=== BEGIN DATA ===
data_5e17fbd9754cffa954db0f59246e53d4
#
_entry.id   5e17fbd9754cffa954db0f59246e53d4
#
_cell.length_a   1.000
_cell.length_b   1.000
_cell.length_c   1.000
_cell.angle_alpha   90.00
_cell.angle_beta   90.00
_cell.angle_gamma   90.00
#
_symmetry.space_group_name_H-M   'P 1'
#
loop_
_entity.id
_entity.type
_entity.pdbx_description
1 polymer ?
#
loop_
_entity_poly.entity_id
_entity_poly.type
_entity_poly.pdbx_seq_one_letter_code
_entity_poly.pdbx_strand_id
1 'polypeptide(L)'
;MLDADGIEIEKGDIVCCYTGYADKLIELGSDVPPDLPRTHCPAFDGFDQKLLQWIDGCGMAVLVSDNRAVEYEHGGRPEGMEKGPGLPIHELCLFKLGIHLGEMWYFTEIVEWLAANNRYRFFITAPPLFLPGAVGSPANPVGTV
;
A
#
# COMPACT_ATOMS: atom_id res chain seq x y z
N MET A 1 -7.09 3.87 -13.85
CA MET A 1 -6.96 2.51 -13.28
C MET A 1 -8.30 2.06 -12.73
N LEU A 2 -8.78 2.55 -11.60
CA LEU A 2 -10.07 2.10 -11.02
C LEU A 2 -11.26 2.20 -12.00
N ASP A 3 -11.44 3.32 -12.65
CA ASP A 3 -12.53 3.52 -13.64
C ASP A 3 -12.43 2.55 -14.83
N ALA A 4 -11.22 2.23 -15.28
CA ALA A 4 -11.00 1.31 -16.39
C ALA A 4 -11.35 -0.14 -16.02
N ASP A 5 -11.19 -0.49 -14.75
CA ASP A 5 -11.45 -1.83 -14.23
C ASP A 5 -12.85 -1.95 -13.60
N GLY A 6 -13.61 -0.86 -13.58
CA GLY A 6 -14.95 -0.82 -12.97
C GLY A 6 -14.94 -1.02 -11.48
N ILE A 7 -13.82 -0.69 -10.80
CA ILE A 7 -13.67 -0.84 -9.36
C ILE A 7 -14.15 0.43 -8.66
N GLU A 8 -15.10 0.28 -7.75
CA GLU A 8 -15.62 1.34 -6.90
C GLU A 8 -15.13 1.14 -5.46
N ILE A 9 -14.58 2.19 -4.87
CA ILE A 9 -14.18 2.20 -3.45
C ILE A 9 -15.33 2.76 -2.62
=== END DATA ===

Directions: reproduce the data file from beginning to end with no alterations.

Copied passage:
data_5e17fbd9754cffa954db0f59246e53d4
#
_entry.id   5e17fbd9754cffa954db0f59246e53d4
#
_cell.length_a   1.000
_cell.length_b   1.000
_cell.length_c   1.000
_cell.angle_alpha   90.00
_cell.angle_beta   90.00
_cell.angle_gamma   90.00
#
_symmetry.space_group_name_H-M   'P 1'
#
loop_
_entity.id
_entity.type
_entity.pdbx_description
1 polymer ?
#
loop_
_entity_poly.entity_id
_entity_poly.type
_entity_poly.pdbx_seq_one_letter_code
_entity_poly.pdbx_strand_id
1 'polypeptide(L)'
;MLDADGIEIEKGDIVCCYTGYADKLIELGSDVPPDLPRTHCPAFDGFDQKLLQWIDGCGMAVLVSDNRAVEYEHGGRPEGMEKGPGLPIHELCLFKLGIHLGEMWYFTEIVEWLAANNRYRFFITAPPLFLPGAVGSPANPVGTV
;
A
#
# COMPACT_ATOMS: atom_id res chain seq x y z
N MET A 1 -7.09 3.87 -13.85
CA MET A 1 -6.96 2.51 -13.28
C MET A 1 -8.30 2.06 -12.73
N LEU A 2 -8.78 2.55 -11.60
CA LEU A 2 -10.07 2.10 -11.02
C LEU A 2 -11.26 2.20 -12.00
N ASP A 3 -11.44 3.32 -12.65
CA ASP A 3 -12.53 3.52 -13.64
C ASP A 3 -12.43 2.55 -14.83
N ALA A 4 -11.22 2.23 -15.28
CA ALA A 4 -11.00 1.31 -16.39
C ALA A 4 -11.35 -0.14 -16.02
N ASP A 5 -11.19 -0.49 -14.75
CA ASP A 5 -11.45 -1.83 -14.23
C ASP A 5 -12.85 -1.95 -13.60
N GLY A 6 -13.61 -0.86 -13.58
CA GLY A 6 -14.95 -0.82 -12.97
C GLY A 6 -14.94 -1.02 -11.48
N ILE A 7 -13.82 -0.69 -10.80
CA ILE A 7 -13.67 -0.84 -9.36
C ILE A 7 -14.15 0.43 -8.66
N GLU A 8 -15.10 0.28 -7.75
CA GLU A 8 -15.62 1.34 -6.90
C GLU A 8 -15.13 1.14 -5.46
N ILE A 9 -14.58 2.19 -4.87
CA ILE A 9 -14.18 2.20 -3.45
C ILE A 9 -15.33 2.76 -2.62